Ehh if we adjust for inflation we would have to hit about 15.7 Trillion to be at the same level, so we got some room to go deeper into the hell hole of debt. Want to go through a very educating exercise, look into what you need to do to open a bank that is part of the Federal Reserve system, its an eye opener. Good luck getting your hands on the text books used to teach banking at any ivy league school, they keep them locked up tight!

BullyBearish's picture

“Almost nine years later, household debt has finally exceeded its 2008 peak but the debt and its borrowers look quite different today. This record debt level is neither a reason to celebrate nor a cause for alarm” said Donghoon Lee, Research Officer at the New York Fed.


However bankers who live on debt slaves are indeed celebrating a 10-year enslavement spree courtesy of the fed...and the slaves will not be alarmed, because they are told not to be alarmed..."the water's not REALLY getting warmer"

meta-trader's picture

she was a waitress in a cocktail bar now she owns a jet...

mtl4's picture

It's clear from the the graph above that mortgage and especially auto and student loans are a problem (in part because of ultra low interest rates) but what's not on there and directly affects people's ability to service that debt is taxes........I'l bet the increase over that period would be shockingly telling as to where the real problem lies.

de3de8's picture

Really not a revelation considering inflation since last "high"

Consuelo's picture



C'mon Schmuley - tighten up that game...   


It's called: Stay in debt (to the Usurers)  

Offthebeach's picture

"Now's' a good time to buy."

National Association of Realtors 


Haus-Targaryen's picture

Oh man, next financial crisis massive debt write-offs in both student loans and new cars.  


LawsofPhysics's picture


"Full Faith and Credit"


Fizzy Head's picture

for the record: this phrase "Full Faith and Credit" is mastakingly used in reference to the fractional reserve banking and the federal reserve.however, it actual only applies to states within the constitution respecting other states public laws and does not apply to the private federal reserve, their records are private and they do not require any public audits by the public  governemnt.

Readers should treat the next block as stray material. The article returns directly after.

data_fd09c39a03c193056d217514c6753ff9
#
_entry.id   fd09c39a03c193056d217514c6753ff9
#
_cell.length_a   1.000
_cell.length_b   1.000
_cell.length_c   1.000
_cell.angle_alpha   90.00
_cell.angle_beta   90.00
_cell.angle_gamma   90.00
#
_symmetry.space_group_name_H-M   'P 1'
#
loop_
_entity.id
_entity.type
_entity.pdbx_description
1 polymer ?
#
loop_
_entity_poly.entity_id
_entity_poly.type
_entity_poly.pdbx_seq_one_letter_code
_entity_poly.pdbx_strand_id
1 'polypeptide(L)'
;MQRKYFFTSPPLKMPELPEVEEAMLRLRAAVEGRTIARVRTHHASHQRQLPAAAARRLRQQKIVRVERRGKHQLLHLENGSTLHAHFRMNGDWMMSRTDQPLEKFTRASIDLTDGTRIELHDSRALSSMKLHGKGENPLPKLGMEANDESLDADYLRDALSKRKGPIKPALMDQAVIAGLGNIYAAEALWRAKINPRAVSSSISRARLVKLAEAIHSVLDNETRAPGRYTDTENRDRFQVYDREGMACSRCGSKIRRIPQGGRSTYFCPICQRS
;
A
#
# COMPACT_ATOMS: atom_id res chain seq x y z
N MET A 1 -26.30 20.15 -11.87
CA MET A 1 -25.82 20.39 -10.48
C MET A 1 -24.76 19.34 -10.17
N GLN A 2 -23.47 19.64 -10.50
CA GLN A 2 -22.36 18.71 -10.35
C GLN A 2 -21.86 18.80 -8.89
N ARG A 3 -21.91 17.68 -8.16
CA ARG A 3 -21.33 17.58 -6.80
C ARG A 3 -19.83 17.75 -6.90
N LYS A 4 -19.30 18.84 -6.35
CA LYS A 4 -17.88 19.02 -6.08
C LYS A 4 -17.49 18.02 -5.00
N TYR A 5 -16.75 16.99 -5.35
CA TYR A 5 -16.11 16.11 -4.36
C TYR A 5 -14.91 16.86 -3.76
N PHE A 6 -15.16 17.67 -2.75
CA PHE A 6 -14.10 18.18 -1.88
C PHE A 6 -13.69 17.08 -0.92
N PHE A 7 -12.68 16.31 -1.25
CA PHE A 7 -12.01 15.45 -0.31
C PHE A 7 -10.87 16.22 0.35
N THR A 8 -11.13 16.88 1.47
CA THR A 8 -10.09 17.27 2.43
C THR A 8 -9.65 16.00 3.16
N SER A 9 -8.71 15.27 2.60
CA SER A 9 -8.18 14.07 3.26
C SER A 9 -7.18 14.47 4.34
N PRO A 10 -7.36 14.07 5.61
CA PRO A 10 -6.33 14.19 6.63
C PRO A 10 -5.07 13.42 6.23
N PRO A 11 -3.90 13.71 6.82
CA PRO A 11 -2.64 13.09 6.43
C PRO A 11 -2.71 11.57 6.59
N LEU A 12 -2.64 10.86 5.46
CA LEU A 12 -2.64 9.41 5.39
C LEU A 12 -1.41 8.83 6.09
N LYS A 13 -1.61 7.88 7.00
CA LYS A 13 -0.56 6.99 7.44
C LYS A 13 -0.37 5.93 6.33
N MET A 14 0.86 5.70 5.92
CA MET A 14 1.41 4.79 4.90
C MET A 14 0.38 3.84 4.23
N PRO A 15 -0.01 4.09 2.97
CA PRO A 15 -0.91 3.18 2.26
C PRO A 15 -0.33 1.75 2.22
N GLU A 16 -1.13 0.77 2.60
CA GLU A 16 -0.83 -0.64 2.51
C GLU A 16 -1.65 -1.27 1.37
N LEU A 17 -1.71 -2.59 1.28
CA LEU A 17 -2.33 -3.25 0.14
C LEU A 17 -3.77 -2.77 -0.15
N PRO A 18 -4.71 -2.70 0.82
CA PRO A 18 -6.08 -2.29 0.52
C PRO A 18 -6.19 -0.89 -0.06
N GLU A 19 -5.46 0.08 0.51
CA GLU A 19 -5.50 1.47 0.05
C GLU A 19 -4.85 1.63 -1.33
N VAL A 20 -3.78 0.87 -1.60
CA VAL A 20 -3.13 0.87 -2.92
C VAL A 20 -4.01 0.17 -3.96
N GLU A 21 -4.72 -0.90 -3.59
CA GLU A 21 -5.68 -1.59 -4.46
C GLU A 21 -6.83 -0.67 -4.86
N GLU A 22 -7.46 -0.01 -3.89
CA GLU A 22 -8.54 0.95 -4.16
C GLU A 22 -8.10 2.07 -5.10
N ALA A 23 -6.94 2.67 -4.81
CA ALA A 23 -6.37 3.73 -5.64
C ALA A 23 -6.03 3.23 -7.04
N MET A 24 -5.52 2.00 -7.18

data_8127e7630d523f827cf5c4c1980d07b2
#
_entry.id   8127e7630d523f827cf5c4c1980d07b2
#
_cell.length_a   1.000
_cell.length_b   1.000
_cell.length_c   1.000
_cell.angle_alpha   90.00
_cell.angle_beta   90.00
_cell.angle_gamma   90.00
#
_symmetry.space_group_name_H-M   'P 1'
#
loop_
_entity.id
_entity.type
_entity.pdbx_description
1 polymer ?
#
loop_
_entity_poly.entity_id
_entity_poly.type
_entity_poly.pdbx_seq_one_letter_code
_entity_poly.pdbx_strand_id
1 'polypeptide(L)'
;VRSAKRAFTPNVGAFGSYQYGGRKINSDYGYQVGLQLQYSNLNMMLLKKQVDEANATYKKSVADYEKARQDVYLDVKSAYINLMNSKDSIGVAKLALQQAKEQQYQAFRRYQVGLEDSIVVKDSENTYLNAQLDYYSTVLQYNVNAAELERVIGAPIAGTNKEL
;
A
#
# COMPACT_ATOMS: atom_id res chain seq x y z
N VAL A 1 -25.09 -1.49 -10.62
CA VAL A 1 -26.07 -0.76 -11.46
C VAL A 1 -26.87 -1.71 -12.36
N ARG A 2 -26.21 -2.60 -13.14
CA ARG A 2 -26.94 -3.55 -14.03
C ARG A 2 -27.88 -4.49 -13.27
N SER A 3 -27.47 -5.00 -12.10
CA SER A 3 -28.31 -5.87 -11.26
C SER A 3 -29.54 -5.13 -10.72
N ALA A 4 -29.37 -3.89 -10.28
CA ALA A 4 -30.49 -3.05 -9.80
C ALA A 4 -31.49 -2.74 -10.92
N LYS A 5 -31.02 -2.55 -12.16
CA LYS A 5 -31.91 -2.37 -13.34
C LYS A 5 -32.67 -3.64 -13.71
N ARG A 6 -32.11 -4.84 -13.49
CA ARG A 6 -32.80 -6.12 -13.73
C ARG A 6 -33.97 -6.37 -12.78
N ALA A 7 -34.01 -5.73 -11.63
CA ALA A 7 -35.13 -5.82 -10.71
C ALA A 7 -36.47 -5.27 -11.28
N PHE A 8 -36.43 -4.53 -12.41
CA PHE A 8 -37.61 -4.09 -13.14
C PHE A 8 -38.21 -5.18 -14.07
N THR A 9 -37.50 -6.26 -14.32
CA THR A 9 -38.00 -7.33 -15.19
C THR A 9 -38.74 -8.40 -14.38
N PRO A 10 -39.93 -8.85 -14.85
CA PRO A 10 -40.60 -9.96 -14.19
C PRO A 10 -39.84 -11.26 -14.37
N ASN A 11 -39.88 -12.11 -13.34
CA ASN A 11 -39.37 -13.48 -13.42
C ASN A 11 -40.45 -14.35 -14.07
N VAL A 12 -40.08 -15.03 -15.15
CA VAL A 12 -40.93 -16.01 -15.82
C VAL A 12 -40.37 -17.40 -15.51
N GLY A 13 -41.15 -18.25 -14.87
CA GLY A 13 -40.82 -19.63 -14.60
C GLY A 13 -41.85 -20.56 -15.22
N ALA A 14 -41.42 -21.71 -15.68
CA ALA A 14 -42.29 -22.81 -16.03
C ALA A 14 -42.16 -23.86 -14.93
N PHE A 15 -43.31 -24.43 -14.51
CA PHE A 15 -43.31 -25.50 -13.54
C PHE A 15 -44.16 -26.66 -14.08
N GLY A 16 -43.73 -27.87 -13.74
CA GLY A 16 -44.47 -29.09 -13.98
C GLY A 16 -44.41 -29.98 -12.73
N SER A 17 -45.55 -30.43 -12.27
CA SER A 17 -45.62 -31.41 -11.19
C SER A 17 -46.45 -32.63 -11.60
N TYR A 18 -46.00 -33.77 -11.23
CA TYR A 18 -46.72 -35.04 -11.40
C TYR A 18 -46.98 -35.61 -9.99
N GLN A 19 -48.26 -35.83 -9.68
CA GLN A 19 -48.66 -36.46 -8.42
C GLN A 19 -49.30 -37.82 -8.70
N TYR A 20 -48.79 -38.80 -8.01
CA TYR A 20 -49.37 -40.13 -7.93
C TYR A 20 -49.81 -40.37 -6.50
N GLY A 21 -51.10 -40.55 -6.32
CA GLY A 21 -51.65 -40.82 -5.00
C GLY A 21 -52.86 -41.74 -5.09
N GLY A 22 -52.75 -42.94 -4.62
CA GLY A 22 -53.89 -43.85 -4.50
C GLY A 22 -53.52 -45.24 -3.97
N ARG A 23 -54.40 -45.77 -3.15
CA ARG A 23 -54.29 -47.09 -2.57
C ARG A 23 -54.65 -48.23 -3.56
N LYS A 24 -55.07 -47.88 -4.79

... the rest of the story.

Seasmoke's picture

We aren't broke. We still have room on our credit cards !!

Silver Savior's picture

Not me. My peak credit was last year. No room to charge more.

Offthebeach's picture

Digital KREDick is unlimited. 

Deep In Vocal Euphoria's picture

lol this is not just gonna be the bond bubble...this is the whole system bubble...

Vlad the Inhaler's picture

This is the big one right here.  Govt can just keep adding more and more debt for decades but this sort of credit creates a drag on the consumer, there is a definite short term limit to it.

meditate_vigorously's picture

Just wait until even more legal immigrants and their progeny are handed visa and mastercard to supplement their EBT cards. You ain't seen nothing yet. Within a hundred years North America will be racially pure. Which race depends upon which one wins the ethnic wars. History rhymes and homogeneous nations are the norm, because this always happens when foreign populations move in (invited or otherwise there are plenty of documented examples on top of the inferred history).

jenniewadeguy's picture

The US will become homogenously Mulatto.

And that should allow us to dis them all big time at the Olympics.

meditate_vigorously's picture

Interracial marriage is on the decline, and it has never in human history been the norm, or else we wouldn't have races.

jenniewadeguy's picture

Marriage?  What does marriage have to do with anything, you big silly?  

Welcome to Negroid nation. Construction in progress. 

Step one (well underway) is to accept the Negro as your societal equal WITHOUT admitting to dramatic differences in IQ and sensibilities.

Step two (ramping up now) is for you to discern, but I will riddle you this hint: it isn't reading but it ryhmes with it.

Vlad the Inhaler's picture

Because white people can't be immigrants right?

froze25's picture